For those who haven’t started this series yet, pick it up immediately! You are seriously missing out on some amazing characters and world building, that I promise doesn’t disappoint. I really enjoyed Cursed Moon; it was everything I expected and more. I am already dying to get my hands on Deadly Spells especially with how things ended as revelations came to light. Deadly Spells is the third book in the Prospero’s War series and it can’t come soon enough…sadly we’ll have to wait till March 2015 to get our hands on it. 

 

Thursday, August 28, 2014

Libriomancer by Jim C. Hines

Title: Libriomancer
Author: Jim C. Hines
Genre: Urban Fantasy
Series: Magic Ex Libris #1

Hardcover, 308 pages
Publication: August 7, 2012 by Daw

Source: Purchased for my own reading.

Buy|Amazon|Book Depo|

Isaac Vainio is a Libriomancer, a member of the secret organization founded five centuries ago by Johannes Gutenberg. Libriomancers are gifted with the ability to magically reach into books and draw forth objects. When Isaac is attacked by vampires that leaked from the pages of books into our world, he barely manages to escape. To his horror he discovers that vampires have been attacking other magic-users as well, and Gutenberg has been kidnapped.

With the help of a motorcycle-riding dryad who packs a pair of oak cudgels, Isaac finds himself hunting the unknown dark power that has been manipulating humans and vampires alike. And his search will uncover dangerous secrets about Libriomancy, Gutenberg, and the history of magic. . . .




Libriomancer is a book lovers’ and kid’s dream. Libriomancy is the ability to reach inside any book and pull out an object (the caveat, it must be small). Imagine pulling the golden snitch from Harry Potter or taking a peek inside Elizabeth Bennet’s diary from Jane Austen. Hines crafted such a unique idea that ensures it will be endless fun as readers spot some of their beloved novels in play. 

The beginning of the book started off with a bang as Isaac is attacked by a group of vampires at work (a library). It was fun to see familiar titles being used as Isaac constantly pulls item after item from books to defeat the vampires (like a special laser gun from a sci-fi novel). I was so enchanted with the idea but slowly lost interest halfway in. The book magic could only distract me so long from the poor plot and monotonous and unlikeable characters. And man, did I want to love this book.  I still stand by my opinion that the idea is fun and unique but everything else wasn’t enough to save the book from going downhill.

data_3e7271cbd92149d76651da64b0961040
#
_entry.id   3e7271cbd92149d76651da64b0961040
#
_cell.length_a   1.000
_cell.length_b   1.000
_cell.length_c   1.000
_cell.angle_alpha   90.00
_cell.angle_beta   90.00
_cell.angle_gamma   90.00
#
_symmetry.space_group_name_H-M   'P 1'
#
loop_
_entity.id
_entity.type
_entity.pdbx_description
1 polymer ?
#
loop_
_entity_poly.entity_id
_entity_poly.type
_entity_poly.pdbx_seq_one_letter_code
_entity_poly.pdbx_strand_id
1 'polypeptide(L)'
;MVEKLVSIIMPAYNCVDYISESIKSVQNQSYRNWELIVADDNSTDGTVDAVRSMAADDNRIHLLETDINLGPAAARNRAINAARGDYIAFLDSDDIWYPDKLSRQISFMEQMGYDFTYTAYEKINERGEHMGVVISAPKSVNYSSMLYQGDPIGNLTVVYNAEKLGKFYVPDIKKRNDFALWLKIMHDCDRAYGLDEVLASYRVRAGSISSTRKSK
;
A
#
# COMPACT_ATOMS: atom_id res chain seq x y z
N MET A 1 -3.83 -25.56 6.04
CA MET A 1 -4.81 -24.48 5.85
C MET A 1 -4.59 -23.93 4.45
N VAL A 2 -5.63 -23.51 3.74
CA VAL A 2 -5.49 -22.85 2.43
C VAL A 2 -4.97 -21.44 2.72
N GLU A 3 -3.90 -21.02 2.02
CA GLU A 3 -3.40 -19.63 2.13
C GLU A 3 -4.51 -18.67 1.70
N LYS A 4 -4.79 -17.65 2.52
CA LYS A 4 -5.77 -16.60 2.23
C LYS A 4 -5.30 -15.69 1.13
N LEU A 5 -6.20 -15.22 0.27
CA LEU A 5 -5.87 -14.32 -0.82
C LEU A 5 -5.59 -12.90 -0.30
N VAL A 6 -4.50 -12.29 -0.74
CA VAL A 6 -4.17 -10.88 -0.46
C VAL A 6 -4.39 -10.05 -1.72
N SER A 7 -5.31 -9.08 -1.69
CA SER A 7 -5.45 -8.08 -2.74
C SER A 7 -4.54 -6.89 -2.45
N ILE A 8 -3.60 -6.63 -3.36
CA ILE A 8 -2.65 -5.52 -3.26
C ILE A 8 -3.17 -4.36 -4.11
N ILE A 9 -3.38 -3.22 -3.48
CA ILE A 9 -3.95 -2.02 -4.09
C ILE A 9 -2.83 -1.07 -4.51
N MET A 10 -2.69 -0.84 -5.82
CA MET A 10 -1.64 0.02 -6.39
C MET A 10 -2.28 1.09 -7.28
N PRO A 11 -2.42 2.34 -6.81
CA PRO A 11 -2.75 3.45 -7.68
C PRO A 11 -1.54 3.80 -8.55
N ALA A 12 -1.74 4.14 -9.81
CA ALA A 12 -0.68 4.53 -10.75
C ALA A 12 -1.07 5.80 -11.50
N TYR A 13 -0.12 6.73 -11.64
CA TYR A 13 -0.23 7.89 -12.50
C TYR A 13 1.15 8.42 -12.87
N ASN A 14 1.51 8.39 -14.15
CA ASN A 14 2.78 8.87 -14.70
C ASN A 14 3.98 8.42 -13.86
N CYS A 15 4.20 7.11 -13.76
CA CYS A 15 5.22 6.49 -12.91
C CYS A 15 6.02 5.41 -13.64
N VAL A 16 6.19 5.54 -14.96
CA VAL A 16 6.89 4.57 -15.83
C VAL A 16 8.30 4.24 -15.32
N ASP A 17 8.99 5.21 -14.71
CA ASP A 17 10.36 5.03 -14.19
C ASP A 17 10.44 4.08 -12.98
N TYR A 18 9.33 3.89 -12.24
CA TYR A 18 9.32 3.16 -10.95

Let me start off with the plot. The main plot is both Isaac and Lena on a mission to find and stop whoever is responsible for unleashing automation robots and mind-jacking the vampires. There isn’t anything complicated about it nor did I feel like there was sufficient background/world-building involved. I mean, you can only use so much of other authors’ books to build the foundation of your world before it becomes repetitive and boring…and honestly that was what happened. Then there were the characters. Isaac is the plainest character I’ve ever read. There wasn’t anything special about him besides him being a libriomancer.  He has zero confidence and seems to always be the damsel in distress. In comes Lena Greenwood, she is the product of someone pulling her from a book (born from a seed). Her main purpose in her fictional book and outside in Issac’s world is to adapt to whoever her lover is. The ‘lover’ shapes Lena into their idea of the perfect woman. In other words she’s like a sex slave. But she isn’t some dainty helpless lady; she’s overly strong, protective borderline possessive, and aggressive. I have no problem with a strong and confident woman, but Lena didn’t come across as such. Imagine everything you dislike about jerks (arrogant guys) and there you have Lena. The majority of the book we had Issac having an internal battle with himself, trying to rationalize if Lena counted as a person or if she’s just like all the other objects he pulls from books. It was pretty much ‘should I sleep with her or be a decent guy and don’t?’ We all know how it’ll end. And in the end, it didn’t help any of the characters involved in this lovers’ triangle but Lena. I thought it was ridiculous and unrealistic (I know it’s a fantasy, but yeah no). 

Overall, Libriomancer wasn’t what I expected. While it started out fun, it slowly lost steam along the way and never gain back its momentum. I really wished I enjoyed this book more…I mean there are ton of great reviews for it but sadly I’m in the minority. Would I still recommend this book? Definitely not.